The name Les Mazoyères comes from an old word for huts or small houses. The same is true of Les Mazis-Chambertin where a few small dwellings were once found. Les Charmes, on the other hand, is derived from the old chaume, a field or vineyard lying fallow. How times have changed!
Seven Grands Crus preside majestically over these vines, sharing in the glory of Chambertin and Chambertin-Clos de Bèze. Of the seven, Les Charmes-Chambertin and Les Mazoyères-Chambertin, just across the Route des Grands Crus from Chambertin, are climats renowned since the Middle Ages. These appellations precede the AOC system, and were created by decrees in 1931 and 1932.
The history of these climats is inseparable from Chambertin, long considered as “the greatest possible Burgundy”. It was found in the royal cellars at Versailles, and was the only wine Napoleon would drink. It was also the first Burgundy served at the White House, when Thomas Jefferson ordered 100 dozen bottles of “Burgundy of Chambertin”. As Athos says in the Three Musketeers, “Be philosophers, as I am, gentlemen; sit down at the table, and let us drink; nothing makes the future look so bright as surveying it through a glass of Chambertin”.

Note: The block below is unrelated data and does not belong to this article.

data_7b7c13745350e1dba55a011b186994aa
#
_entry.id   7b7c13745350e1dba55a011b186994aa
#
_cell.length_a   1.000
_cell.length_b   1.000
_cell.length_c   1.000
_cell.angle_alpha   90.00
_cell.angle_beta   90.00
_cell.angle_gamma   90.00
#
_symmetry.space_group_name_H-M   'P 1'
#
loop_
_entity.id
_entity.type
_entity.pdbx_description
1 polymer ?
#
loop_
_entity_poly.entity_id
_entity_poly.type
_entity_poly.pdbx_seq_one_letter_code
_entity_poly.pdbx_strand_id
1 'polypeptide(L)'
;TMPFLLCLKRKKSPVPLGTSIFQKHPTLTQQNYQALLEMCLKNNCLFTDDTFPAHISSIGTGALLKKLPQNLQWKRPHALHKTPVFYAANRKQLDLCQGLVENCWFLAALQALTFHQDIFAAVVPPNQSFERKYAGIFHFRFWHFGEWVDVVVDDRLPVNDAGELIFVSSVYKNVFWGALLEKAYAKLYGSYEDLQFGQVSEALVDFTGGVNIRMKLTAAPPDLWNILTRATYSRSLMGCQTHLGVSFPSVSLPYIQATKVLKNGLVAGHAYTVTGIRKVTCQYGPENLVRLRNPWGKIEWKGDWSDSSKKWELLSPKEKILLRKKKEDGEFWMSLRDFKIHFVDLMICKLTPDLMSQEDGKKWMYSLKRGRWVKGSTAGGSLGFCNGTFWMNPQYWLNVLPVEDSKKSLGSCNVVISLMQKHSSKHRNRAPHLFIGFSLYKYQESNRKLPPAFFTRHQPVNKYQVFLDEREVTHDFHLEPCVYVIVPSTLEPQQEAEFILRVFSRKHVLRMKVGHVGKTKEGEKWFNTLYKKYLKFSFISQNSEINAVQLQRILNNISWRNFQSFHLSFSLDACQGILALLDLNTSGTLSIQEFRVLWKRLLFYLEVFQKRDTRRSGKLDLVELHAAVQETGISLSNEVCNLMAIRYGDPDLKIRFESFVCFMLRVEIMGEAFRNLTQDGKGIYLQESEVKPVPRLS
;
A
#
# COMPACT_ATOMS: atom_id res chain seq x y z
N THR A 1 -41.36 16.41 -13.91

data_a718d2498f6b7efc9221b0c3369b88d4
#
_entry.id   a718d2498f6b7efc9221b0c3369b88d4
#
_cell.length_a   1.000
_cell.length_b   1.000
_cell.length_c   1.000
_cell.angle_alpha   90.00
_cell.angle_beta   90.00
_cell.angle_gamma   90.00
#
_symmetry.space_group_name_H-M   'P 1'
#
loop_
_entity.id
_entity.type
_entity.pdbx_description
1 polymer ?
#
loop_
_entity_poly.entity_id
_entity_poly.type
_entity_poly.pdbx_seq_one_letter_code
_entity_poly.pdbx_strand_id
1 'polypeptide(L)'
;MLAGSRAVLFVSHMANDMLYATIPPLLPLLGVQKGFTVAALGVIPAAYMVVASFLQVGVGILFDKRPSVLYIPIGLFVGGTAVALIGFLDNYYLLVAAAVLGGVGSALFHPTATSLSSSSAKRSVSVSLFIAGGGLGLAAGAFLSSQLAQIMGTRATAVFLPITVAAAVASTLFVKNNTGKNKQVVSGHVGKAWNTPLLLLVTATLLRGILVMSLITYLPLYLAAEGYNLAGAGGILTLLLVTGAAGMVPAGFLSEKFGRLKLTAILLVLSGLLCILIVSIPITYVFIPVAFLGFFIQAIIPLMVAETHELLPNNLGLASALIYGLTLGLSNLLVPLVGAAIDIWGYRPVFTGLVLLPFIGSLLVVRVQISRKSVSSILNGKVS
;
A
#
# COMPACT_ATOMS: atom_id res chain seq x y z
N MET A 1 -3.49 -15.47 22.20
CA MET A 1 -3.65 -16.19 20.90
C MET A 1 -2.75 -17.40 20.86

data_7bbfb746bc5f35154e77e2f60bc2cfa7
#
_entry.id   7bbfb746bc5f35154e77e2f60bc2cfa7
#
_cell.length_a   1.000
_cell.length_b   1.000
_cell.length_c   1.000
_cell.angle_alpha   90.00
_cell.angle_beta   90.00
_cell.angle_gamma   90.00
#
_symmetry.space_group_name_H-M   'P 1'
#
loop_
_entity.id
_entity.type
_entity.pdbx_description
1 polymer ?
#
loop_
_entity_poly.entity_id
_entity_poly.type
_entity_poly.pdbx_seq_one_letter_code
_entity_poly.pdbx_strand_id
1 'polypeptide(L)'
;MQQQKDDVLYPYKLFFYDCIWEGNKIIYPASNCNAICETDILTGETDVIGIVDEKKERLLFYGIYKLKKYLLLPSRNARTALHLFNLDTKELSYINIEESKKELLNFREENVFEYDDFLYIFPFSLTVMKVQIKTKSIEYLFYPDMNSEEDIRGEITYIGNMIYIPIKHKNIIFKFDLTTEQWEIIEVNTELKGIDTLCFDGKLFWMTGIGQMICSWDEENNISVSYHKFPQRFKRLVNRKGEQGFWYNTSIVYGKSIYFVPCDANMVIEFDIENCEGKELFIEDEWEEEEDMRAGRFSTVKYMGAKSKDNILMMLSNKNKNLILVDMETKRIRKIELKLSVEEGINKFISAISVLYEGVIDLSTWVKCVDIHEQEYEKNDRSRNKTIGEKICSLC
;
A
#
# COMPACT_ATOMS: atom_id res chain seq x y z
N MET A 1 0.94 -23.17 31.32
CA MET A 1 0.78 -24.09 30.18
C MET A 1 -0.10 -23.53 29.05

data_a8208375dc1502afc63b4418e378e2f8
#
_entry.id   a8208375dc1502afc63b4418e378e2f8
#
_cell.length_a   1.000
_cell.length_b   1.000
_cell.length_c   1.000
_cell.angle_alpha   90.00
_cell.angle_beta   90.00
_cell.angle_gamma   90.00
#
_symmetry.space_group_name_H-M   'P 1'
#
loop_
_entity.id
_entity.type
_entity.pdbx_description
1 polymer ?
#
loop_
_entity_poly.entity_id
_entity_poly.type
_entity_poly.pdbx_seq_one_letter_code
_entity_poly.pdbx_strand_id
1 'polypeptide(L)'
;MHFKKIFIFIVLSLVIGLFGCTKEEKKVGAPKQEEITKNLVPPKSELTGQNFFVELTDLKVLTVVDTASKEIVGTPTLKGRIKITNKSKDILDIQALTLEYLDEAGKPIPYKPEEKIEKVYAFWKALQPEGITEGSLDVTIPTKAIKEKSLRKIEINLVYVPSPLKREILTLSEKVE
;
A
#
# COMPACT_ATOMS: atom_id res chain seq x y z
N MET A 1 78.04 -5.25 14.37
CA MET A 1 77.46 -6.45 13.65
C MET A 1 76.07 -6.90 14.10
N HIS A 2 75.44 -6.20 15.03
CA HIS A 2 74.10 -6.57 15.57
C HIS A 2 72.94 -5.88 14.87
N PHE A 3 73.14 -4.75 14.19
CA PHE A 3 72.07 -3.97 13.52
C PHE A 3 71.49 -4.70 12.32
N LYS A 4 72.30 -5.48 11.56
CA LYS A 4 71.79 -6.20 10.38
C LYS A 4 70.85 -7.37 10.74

The illustrious Burgundy author Gaston Roupnel owned a part of this climat, and extolled the wine’s virtues with his inimitable style.